Expeditionary learning combines fieldwork, community service, and deeper learning that hits every subject
When juniors at Casco Bay High School in Portland, Maine, recently visited Queens, New York to study the effects of Hurricane Sandy, they weren’t on your ordinary field trip. Instead of touring museums or taking in the sights, they performed service work, helping those affected by the 2012 storm as they continue to recover, and created multimedia documentaries about the lasting impacts.
“Field trips have a passive connotation, like observing something like a tourist,” said Derek Pierce, the school’s principal. These students, however, were actually engaging in active fieldwork, he said, as part of a weeks-long project on climate change.
For Casco Bay, the trip wasn’t exactly out of the ordinary, and certainly was not a one-off project before students return to a typical classroom environment. Rather, it aligns directly with the school’s mission, which is grounded in expeditionary learning. Similar to project-based learning, expeditionary learning brings in elements of rigor and relevance as students work through real problems over an extended period of time across multiple subjects. But expeditionary learning forks off in its focus on real-world issues, off-campus fieldwork, and community engagement.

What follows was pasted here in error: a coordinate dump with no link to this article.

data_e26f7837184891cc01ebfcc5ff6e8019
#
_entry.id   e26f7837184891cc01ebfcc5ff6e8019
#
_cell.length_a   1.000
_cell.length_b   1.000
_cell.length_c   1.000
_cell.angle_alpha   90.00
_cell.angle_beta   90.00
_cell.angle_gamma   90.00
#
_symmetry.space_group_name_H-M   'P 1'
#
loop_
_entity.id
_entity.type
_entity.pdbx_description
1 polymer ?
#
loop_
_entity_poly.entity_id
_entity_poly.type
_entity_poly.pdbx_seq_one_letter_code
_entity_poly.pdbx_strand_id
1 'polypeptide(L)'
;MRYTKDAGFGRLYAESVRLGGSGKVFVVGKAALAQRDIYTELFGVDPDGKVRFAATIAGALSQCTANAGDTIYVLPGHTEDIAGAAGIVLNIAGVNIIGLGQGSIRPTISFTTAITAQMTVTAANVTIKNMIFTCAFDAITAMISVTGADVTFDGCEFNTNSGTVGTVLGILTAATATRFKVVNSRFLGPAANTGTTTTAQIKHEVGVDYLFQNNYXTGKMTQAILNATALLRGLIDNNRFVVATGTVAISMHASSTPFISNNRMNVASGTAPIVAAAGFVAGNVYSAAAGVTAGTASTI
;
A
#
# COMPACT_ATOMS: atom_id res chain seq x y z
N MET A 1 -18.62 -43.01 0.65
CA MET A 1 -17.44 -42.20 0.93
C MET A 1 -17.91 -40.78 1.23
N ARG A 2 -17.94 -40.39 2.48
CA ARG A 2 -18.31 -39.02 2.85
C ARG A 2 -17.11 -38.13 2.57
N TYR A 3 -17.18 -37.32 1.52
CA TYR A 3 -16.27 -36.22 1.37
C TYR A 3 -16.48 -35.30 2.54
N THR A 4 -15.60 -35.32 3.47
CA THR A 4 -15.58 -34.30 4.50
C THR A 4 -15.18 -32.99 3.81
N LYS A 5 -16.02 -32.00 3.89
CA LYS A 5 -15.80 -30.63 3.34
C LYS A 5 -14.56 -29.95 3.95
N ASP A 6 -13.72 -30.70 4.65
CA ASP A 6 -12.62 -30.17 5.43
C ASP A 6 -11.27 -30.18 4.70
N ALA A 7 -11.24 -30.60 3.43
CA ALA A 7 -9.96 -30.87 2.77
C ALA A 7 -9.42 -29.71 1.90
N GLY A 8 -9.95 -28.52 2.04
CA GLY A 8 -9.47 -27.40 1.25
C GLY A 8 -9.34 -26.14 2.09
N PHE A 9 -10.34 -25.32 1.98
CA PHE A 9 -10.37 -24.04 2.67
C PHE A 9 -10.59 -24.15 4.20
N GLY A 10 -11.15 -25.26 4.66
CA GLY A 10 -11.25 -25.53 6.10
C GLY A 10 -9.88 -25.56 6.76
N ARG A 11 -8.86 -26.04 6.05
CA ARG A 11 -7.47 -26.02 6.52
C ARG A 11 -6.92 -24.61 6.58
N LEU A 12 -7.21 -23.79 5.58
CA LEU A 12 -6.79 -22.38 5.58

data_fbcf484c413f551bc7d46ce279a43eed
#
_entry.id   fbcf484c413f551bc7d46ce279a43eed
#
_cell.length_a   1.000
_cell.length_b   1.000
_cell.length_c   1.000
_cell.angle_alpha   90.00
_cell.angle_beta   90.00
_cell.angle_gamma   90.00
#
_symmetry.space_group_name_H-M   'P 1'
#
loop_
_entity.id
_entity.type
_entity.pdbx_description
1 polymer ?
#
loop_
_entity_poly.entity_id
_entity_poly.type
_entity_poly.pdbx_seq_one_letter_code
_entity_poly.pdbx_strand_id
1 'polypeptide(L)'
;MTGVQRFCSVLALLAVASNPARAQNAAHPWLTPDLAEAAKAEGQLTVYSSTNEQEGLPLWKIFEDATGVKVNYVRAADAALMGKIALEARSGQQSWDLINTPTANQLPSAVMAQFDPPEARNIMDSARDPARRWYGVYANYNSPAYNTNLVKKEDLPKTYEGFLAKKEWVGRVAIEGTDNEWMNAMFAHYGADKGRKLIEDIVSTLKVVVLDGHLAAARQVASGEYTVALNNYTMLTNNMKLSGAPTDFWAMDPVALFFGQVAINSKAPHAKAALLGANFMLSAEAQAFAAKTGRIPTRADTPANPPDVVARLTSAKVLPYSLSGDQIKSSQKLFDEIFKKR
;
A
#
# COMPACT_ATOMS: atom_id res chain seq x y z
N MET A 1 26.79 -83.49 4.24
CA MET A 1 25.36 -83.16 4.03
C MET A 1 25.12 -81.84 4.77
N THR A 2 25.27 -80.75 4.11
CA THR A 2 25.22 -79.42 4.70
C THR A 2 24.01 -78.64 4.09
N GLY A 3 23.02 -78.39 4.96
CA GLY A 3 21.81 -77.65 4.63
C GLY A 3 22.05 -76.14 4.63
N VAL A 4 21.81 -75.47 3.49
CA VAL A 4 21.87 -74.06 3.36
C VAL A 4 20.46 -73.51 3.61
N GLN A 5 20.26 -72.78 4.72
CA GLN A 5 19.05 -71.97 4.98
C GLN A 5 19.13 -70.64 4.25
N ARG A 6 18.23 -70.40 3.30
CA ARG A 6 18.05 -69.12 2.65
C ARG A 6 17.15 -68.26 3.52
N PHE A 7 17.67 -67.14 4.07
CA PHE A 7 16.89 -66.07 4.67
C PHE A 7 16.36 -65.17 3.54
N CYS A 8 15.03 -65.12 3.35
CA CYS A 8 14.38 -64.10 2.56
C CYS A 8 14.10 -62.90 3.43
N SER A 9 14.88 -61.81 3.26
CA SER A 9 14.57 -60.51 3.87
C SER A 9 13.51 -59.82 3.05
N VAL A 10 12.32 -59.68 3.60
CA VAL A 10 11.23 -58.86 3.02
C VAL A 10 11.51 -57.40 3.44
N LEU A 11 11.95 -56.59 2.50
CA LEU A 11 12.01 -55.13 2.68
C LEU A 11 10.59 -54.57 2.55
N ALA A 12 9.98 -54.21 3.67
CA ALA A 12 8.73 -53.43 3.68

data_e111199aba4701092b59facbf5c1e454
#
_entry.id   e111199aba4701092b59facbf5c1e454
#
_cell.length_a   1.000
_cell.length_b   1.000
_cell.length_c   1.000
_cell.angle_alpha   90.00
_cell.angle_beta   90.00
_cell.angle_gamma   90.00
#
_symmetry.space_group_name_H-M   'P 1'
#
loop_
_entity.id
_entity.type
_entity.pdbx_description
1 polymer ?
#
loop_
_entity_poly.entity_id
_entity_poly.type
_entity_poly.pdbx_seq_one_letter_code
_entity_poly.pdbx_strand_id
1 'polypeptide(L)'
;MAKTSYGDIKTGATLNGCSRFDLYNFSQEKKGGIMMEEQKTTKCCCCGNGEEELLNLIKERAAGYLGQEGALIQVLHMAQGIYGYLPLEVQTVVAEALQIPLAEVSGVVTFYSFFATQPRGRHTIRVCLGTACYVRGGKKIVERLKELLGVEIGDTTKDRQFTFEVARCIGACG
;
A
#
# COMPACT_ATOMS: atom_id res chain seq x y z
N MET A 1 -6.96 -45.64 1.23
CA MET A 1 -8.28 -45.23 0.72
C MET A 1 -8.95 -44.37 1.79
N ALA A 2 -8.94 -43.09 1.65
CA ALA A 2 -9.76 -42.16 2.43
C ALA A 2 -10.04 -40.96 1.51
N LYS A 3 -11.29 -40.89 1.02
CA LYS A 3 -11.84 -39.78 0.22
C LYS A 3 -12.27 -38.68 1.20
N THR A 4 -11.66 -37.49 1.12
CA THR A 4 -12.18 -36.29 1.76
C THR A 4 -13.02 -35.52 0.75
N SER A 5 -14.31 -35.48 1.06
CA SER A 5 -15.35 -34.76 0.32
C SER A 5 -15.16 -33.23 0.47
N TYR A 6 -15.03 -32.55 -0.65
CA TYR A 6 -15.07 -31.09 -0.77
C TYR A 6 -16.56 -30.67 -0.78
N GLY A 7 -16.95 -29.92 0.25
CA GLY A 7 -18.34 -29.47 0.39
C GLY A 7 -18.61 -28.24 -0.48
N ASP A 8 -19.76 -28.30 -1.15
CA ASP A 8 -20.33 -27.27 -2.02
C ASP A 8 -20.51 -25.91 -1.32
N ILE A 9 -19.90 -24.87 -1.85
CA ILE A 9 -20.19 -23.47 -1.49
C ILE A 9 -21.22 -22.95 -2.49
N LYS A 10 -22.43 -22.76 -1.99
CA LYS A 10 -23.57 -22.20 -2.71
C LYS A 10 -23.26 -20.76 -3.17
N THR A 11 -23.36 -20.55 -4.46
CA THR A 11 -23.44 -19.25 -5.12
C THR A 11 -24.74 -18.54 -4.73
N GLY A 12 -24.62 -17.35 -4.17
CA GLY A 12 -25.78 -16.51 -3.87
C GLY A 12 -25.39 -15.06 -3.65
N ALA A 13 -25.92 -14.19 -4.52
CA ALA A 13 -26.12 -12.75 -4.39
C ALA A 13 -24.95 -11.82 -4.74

“There are set structures to expeditions,” Pierce said. “It starts with getting kids immersed in something that is unfamiliar to them. We go around the field, bring some experts in. It’s designed to provoke curiosity and it’s designed to make kids go, ‘Huh, I want to know more about that.’”
Next page: What expeditions look like
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